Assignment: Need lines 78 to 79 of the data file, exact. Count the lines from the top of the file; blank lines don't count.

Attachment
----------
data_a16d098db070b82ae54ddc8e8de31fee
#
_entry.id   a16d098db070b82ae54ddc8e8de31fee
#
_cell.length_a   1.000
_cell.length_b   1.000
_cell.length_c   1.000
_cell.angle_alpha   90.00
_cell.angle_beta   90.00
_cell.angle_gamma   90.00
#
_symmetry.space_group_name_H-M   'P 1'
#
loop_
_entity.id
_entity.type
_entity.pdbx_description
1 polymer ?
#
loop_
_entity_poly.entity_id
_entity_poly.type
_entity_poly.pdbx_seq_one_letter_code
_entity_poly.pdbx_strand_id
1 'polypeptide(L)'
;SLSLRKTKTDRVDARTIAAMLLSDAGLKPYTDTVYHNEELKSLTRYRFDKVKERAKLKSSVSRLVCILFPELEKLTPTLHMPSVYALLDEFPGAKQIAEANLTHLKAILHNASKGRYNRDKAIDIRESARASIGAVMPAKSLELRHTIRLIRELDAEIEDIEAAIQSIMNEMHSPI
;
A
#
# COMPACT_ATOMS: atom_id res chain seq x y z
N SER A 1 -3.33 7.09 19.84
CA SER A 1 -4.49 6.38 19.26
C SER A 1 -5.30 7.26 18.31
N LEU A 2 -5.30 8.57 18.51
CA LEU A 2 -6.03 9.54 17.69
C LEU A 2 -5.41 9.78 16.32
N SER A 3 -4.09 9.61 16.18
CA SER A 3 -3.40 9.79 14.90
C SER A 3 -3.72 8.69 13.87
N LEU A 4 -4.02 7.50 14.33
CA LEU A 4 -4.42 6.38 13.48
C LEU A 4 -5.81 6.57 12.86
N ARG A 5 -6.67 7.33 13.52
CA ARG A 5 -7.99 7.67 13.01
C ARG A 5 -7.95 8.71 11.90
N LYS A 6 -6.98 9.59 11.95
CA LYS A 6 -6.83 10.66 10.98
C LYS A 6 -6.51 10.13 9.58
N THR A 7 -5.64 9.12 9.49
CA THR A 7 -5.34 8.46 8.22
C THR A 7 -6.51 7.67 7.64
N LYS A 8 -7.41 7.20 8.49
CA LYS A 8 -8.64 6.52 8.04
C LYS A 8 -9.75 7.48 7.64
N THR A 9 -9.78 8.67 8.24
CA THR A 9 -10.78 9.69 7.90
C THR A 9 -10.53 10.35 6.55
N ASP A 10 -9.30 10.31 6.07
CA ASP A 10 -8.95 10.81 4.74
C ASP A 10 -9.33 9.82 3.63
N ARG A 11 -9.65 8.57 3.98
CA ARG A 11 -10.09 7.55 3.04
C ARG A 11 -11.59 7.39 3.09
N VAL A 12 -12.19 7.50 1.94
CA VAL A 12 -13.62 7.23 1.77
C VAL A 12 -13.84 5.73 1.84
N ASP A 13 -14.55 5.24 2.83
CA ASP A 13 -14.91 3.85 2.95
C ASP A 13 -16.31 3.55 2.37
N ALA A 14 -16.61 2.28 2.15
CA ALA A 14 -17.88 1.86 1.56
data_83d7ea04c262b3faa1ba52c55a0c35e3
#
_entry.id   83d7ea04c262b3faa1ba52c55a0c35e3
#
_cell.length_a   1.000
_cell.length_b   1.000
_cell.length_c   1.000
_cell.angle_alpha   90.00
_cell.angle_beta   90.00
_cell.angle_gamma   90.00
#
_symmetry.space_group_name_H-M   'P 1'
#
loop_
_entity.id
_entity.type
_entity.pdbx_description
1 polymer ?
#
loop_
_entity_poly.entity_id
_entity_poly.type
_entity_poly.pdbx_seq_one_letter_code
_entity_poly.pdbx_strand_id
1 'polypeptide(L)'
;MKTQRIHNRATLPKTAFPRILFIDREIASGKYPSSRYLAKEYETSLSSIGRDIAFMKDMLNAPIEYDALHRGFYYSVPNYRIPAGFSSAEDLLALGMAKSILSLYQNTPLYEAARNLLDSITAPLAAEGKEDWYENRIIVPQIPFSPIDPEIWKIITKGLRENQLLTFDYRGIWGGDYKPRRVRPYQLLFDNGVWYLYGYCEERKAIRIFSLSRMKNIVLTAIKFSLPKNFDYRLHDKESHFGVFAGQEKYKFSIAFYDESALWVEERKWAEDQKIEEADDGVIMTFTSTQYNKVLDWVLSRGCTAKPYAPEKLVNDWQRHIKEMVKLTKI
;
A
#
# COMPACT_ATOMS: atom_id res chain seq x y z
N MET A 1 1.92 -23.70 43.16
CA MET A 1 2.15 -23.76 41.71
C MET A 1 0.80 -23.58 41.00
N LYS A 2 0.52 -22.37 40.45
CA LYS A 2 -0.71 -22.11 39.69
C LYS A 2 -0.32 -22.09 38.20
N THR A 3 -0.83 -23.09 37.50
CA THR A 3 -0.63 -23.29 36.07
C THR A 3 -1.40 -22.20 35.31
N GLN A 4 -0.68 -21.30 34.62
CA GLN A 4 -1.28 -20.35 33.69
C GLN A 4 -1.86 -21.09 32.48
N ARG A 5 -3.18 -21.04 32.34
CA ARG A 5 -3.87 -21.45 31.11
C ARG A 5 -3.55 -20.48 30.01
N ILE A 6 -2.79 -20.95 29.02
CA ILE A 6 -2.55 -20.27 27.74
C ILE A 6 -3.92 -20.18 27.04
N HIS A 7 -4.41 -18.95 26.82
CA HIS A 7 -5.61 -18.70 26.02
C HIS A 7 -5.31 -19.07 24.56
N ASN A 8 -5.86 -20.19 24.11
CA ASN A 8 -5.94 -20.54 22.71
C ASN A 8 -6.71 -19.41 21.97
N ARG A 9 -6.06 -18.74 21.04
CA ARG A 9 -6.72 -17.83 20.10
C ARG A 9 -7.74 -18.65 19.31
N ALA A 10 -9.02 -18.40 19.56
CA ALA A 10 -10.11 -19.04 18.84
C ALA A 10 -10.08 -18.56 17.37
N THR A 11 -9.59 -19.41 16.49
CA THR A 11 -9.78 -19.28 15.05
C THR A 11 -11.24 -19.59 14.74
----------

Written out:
_cell.length_c   1.000
_cell.angle_alpha   90.00